GSDF troops building ice sculpture. Creative Commons photo, Flckr user MJTR.

According to Kyodo, the GSDF may see a 9% increase in troop strength, going from 155,000 to 168,000.

The plan may be incorporated in a new national defense program to be implemented in the fiscal year ending March 2012, Kyodo said, citing unnamed people in the ministry and the Self- Defense Forces. (Link)

Where is the money to fund this expansion coming from? And why the Ground Self Defense Forces? Why not add more ships to the MSDF, or planes to the ASDF? The GSDF is the service least likely to engage in combat. When a potential adversary looks at the Japanese defense forces and decides, “No, that’s going to be too hard,” it’s not the GSDF that deters them, it’s the Air and Maritime Self Defense Forces.

Comparison purposes (active duty strength only):

Chinese Army: 2,225,000

North Korean People’s Army: 1,106,000

United States Army: 480,000

Russian Army: 321,000

Brazilian Army: 235,000

Japanese Army: 155,000

British Army: 113,000

Update #1: reader Thomas at The Blirg writes in with numbers for the Swiss Army:

Switzerland: 135,000 (+77,000 reserves)

Update #2: This is apparently the original Kyodo article, and spells it all out a bit better.

The plan would also run counter to efforts by other major countries to reduce ground forces and place more emphasis on naval and air forces to prevent enemy invasions.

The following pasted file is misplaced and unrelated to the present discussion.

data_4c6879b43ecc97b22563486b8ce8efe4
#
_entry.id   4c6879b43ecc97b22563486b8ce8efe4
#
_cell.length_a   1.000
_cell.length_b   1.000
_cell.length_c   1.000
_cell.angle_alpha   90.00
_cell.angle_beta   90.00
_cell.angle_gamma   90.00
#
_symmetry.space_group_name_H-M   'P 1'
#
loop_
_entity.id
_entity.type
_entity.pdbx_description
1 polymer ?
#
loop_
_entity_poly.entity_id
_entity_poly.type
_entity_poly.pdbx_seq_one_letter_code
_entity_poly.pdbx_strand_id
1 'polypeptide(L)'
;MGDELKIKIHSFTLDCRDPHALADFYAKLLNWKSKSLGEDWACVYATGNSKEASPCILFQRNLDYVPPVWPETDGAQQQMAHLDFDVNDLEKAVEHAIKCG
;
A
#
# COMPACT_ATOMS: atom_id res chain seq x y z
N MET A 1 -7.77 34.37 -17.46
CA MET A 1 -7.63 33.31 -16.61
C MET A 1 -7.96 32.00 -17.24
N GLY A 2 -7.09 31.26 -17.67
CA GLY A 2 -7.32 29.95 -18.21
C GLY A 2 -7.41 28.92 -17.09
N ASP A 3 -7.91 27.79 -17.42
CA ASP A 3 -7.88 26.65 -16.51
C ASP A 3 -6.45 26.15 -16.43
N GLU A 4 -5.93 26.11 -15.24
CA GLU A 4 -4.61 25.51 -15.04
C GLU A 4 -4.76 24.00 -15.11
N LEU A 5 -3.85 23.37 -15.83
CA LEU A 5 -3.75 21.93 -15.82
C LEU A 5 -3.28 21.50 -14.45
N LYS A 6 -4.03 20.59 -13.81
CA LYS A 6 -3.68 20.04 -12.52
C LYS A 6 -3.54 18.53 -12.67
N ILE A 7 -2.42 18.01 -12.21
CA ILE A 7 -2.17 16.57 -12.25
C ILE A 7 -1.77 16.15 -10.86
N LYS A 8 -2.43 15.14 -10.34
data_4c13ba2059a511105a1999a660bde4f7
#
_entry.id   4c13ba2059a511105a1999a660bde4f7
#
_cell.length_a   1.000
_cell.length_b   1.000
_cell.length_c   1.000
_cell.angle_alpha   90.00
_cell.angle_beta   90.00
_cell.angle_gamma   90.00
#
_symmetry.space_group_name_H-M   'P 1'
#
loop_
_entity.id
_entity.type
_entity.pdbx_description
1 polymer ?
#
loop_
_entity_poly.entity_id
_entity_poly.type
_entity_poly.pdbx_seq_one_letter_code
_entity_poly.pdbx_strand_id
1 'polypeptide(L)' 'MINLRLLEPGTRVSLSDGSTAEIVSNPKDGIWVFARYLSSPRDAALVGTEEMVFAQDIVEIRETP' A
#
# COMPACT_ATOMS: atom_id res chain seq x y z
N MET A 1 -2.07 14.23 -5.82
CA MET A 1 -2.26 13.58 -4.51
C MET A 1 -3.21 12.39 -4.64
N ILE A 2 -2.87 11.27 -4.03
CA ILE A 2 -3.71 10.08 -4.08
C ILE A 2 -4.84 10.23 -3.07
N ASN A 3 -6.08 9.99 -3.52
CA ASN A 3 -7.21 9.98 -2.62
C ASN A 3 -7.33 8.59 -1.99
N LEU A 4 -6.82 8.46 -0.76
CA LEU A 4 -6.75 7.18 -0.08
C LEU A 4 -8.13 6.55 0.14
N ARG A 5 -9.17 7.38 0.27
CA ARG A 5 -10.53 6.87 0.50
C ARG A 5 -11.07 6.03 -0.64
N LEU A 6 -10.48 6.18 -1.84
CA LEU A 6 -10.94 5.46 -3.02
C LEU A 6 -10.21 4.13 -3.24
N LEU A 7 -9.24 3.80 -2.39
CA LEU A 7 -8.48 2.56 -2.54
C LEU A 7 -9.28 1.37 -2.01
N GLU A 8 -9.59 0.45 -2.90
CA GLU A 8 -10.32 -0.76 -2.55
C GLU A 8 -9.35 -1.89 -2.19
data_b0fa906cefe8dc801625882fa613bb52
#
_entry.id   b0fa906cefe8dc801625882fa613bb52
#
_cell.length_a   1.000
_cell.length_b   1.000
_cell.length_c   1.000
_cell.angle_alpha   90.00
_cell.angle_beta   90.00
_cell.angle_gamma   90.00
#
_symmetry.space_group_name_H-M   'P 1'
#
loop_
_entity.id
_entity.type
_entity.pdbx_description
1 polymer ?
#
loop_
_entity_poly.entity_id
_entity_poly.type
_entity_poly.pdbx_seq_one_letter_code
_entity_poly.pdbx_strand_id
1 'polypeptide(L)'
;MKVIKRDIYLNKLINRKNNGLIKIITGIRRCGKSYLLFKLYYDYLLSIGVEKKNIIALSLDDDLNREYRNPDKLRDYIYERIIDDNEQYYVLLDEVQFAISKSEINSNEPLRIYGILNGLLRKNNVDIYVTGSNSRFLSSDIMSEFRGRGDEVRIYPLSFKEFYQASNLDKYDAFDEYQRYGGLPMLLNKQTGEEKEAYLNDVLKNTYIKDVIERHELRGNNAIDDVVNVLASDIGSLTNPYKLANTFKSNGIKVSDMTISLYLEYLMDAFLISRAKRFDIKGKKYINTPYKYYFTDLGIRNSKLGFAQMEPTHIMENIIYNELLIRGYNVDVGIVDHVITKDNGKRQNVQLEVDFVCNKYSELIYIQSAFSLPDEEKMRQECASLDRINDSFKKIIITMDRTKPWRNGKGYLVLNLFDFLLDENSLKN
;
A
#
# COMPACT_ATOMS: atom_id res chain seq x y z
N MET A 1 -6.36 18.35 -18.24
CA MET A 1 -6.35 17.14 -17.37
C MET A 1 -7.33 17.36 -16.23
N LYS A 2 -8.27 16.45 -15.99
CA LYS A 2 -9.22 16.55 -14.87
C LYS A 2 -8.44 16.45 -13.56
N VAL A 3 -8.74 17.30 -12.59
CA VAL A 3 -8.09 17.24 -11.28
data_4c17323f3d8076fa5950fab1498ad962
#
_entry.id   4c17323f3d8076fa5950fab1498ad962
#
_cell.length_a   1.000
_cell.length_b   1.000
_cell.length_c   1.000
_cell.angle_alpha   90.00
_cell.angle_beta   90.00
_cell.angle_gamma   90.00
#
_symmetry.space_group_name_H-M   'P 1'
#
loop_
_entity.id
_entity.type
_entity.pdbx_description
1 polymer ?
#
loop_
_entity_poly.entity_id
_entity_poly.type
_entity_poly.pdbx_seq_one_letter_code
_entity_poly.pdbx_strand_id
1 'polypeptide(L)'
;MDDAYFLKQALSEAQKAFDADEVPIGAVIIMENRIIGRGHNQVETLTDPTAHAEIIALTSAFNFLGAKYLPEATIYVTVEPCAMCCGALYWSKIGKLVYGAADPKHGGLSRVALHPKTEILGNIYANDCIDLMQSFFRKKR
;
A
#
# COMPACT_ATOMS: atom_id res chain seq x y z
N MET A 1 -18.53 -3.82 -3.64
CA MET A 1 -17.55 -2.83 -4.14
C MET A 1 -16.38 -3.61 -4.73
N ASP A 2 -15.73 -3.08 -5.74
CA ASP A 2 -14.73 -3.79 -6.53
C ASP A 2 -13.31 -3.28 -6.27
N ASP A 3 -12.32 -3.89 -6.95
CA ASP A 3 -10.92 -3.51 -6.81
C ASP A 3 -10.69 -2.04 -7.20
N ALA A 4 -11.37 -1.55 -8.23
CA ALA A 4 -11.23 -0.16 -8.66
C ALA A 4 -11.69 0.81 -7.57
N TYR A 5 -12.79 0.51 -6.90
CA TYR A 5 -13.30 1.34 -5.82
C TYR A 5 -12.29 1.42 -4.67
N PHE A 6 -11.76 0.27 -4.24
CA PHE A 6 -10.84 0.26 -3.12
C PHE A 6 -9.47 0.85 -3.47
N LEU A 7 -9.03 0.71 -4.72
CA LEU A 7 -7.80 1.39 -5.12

The ministry is considering the matter in response to a request from the Ground Staff Office, which believes that an increase in GSDF personnel is necessary to reinforce the defense of southwestern Japanese islands as the Chinese Navy becomes more active in the area, the sources said.

The idea is linked to the GSDF’s plan to increase troop deployments to islands in Okinawa Prefecture — where defensive readiness is considered weak — to deal with contingencies related to the Senkaku Islands, which are controlled by Japan but claimed by China and Taiwan.

The current GSDF deployment on Okinawa Island itself involves around 2,000 personnel, but there are initiatives calling for 20,000 troops to be deployed in the area, including smaller islands, by 2020, according to the sources. (Link)

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A contributor and editor at the blog War Is Boring, Kyle Mizokami started Japan Security Watch in 2010 to further understand Japan's defenses and security policy.
Kyle Mizokami has 596 post(s) on Japan Security Watch